This recent political turn is a bit of a departure for Armando Iannucci, despite his long involvement in public life as a political columnist for the British journal The Observer. His first target was the media, which he and Chris Morris brilliantly subverted in their television series The Day Today. There the idea was to master the form to such an extent that you could demonstrate its absurdities from within. However, with shows like I’m Alan Partridge he became more interested in the effects that the media worked on its protagonists’ character. This proved a natural bridge to a satire of politics, so that the neuroses of the people we meet in Veep are simultaneously expressions of the institutions in which they operate. For the Washington staffers of Veep this is a very competitive world in which it is acceptable to use shorthand like “POTUS,” “FLOTUS,” and “FDOTUS” (First Dog), which is to say a very strange and insular environment.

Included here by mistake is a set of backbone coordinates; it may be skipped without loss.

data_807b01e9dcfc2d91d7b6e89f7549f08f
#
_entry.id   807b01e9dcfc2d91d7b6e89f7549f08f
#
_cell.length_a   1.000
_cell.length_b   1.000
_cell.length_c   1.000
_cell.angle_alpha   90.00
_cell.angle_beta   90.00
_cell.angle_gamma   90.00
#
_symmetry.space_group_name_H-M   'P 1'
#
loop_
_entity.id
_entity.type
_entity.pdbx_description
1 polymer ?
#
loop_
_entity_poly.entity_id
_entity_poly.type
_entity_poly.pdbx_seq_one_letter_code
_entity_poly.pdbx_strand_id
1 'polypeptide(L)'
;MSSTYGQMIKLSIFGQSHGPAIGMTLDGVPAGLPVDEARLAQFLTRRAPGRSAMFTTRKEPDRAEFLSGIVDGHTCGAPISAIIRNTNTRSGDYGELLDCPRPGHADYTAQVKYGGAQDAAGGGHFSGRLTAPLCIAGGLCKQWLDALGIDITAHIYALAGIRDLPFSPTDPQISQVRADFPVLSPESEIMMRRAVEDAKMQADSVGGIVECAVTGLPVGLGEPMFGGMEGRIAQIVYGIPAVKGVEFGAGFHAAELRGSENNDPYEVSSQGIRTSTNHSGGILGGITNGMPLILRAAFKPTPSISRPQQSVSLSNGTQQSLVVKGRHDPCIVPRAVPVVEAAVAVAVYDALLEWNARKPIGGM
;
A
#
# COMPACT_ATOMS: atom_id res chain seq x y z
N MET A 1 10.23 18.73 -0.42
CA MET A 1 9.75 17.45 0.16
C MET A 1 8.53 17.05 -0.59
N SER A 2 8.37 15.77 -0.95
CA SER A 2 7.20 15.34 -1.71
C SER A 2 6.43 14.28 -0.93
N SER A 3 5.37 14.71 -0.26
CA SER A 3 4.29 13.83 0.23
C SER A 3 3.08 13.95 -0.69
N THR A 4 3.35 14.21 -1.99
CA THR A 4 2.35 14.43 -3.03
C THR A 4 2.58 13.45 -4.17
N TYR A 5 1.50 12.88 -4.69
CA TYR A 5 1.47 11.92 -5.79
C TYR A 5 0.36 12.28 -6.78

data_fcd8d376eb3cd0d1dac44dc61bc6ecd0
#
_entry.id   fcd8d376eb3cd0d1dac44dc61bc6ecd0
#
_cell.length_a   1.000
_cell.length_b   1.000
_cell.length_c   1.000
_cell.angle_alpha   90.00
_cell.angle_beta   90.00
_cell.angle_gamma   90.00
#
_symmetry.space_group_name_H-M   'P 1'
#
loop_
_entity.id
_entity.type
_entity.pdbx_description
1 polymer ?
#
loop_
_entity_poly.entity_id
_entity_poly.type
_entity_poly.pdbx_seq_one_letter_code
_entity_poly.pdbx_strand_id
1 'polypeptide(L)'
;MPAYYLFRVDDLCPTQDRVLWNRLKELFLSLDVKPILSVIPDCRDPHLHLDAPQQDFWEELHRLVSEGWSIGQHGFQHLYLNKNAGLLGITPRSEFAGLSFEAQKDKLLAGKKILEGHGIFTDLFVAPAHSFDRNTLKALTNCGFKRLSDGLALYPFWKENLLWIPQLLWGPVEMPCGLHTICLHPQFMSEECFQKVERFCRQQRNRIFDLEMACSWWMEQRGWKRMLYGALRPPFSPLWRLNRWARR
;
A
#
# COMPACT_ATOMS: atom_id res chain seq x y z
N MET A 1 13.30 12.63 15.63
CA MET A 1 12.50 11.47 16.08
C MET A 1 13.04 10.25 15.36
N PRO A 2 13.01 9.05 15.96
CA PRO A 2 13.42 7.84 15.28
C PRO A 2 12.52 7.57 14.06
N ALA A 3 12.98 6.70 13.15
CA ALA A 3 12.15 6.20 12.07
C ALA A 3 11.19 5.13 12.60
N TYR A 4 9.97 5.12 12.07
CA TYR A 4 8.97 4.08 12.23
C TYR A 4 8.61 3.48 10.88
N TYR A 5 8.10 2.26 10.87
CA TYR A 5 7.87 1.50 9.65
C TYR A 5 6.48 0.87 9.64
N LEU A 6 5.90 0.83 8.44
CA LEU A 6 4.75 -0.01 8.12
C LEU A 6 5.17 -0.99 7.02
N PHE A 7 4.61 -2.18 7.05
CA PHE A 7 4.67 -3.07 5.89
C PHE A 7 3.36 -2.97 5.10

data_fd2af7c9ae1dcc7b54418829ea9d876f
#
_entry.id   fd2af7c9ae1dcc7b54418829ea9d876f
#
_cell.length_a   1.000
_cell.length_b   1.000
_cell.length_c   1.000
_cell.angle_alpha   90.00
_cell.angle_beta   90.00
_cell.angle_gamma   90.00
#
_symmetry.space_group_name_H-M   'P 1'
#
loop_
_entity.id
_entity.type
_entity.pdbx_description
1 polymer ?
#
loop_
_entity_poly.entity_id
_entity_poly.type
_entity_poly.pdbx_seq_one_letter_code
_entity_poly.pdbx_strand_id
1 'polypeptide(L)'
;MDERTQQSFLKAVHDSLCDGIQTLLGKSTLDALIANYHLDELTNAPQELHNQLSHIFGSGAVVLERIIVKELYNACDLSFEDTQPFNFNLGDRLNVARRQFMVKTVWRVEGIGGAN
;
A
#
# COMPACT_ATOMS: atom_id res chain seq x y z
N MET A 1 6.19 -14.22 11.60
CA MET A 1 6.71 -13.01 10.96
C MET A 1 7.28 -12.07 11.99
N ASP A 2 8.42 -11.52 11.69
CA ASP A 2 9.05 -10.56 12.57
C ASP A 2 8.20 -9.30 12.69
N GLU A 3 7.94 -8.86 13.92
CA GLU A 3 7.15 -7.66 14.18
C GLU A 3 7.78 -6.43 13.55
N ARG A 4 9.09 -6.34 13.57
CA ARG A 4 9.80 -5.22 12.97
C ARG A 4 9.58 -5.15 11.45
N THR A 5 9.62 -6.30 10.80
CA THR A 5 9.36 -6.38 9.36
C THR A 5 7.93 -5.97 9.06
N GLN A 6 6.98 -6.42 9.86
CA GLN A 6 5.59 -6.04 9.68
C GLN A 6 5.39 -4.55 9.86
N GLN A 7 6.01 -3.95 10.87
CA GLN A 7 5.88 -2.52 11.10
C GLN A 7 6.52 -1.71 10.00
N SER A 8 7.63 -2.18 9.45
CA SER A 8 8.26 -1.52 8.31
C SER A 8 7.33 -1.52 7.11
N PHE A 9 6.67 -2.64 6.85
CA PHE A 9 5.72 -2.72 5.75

One of the most impressive and satisfying elements of In the Loop was Iannucci’s effortlessness in capturing both the parochialism of British politicians and the overtly strategic behavior of their American counterparts. An eight-episode season concentrating on the American political scene is no doubt more difficult, and Iannucci and co-producer/writer Simon Blackwell benefit greatly from the insider knowledge of fellow producer Frank Rich and the performances of the cast (Julia Louis-Dreyfus is the subject of a glowing New York Times Magazine piece in which she talks about her formative experiences as a Washington child. The performances of Matt Walsh and Tony Hale deserve special praise for slowing down the hyperactive dialogue of politicos so that we can absorb the absurdity of what is being said.
Returning to the opening question, why has the Vice President become a figure that is so ripe for comedy? Or why does such a debased culture capture our attention and ultimately make us laugh? One answer Veep ventures is that there is something undeniably reassuring in being reminded that politics is ultimately a human affair, and the day to day consequences of political decisions are not as catastrophic as they are often made out to be.The figure of the Vice President — at the ready, but without much to do in the meantime — is a perfect medium to drive home this point. Veep reminds us that we might as well have a little fun while we wait.
Michael Schapira is an occasional teacher and writer.